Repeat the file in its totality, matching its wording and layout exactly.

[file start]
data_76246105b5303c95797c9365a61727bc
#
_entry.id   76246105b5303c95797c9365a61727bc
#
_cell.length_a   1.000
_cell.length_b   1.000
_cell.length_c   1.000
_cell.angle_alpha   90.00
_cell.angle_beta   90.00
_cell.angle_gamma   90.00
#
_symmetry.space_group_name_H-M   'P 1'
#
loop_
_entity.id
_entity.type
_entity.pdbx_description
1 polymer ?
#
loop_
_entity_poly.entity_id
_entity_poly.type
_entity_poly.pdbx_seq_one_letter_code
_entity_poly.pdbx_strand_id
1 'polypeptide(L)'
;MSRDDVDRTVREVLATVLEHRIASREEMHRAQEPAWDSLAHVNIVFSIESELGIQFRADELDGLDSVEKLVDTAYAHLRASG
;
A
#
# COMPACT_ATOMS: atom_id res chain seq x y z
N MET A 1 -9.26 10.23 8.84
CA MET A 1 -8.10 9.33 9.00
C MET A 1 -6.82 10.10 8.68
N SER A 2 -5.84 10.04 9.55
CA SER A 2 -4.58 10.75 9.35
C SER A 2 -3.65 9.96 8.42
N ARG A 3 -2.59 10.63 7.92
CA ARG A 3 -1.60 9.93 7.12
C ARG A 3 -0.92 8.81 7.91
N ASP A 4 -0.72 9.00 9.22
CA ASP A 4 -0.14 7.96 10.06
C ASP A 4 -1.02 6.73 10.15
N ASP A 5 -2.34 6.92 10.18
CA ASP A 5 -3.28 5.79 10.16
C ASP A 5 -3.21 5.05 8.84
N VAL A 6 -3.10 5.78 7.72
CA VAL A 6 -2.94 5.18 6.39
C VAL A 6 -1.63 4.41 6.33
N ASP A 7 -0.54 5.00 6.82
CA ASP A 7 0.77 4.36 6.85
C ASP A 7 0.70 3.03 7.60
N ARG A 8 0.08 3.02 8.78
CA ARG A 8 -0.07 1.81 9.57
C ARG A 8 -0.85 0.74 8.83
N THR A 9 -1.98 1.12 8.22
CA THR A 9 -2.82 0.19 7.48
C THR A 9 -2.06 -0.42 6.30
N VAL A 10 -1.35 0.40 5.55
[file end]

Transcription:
data_76246105b5303c95797c9365a61727bc
#
_entry.id   76246105b5303c95797c9365a61727bc
#
_cell.length_a   1.000
_cell.length_b   1.000
_cell.length_c   1.000
_cell.angle_alpha   90.00
_cell.angle_beta   90.00
_cell.angle_gamma   90.00
#
_symmetry.space_group_name_H-M   'P 1'
#
loop_
_entity.id
_entity.type
_entity.pdbx_description
1 polymer ?
#
loop_
_entity_poly.entity_id
_entity_poly.type
_entity_poly.pdbx_seq_one_letter_code
_entity_poly.pdbx_strand_id
1 'polypeptide(L)'
;MSRDDVDRTVREVLATVLEHRIASREEMHRAQEPAWDSLAHVNIVFSIESELGIQFRADELDGLDSVEKLVDTAYAHLRASG
;
A
#
# COMPACT_ATOMS: atom_id res chain seq x y z
N MET A 1 -9.26 10.23 8.84
CA MET A 1 -8.10 9.33 9.00
C MET A 1 -6.82 10.10 8.68
N SER A 2 -5.84 10.04 9.55
CA SER A 2 -4.58 10.75 9.35
C SER A 2 -3.65 9.96 8.42
N ARG A 3 -2.59 10.63 7.92
CA ARG A 3 -1.60 9.93 7.12
C ARG A 3 -0.92 8.81 7.91
N ASP A 4 -0.72 9.00 9.22
CA ASP A 4 -0.14 7.96 10.06
C ASP A 4 -1.02 6.73 10.15
N ASP A 5 -2.34 6.92 10.18
CA ASP A 5 -3.28 5.79 10.16
C ASP A 5 -3.21 5.05 8.84
N VAL A 6 -3.10 5.78 7.72
CA VAL A 6 -2.94 5.18 6.39
C VAL A 6 -1.63 4.41 6.33
N ASP A 7 -0.54 5.00 6.82
CA ASP A 7 0.77 4.36 6.85
C ASP A 7 0.70 3.03 7.60
N ARG A 8 0.08 3.02 8.78
CA ARG A 8 -0.07 1.81 9.57
C ARG A 8 -0.85 0.74 8.83
N THR A 9 -1.98 1.12 8.22
CA THR A 9 -2.82 0.19 7.48
C THR A 9 -2.06 -0.42 6.30
N VAL A 10 -1.35 0.40 5.55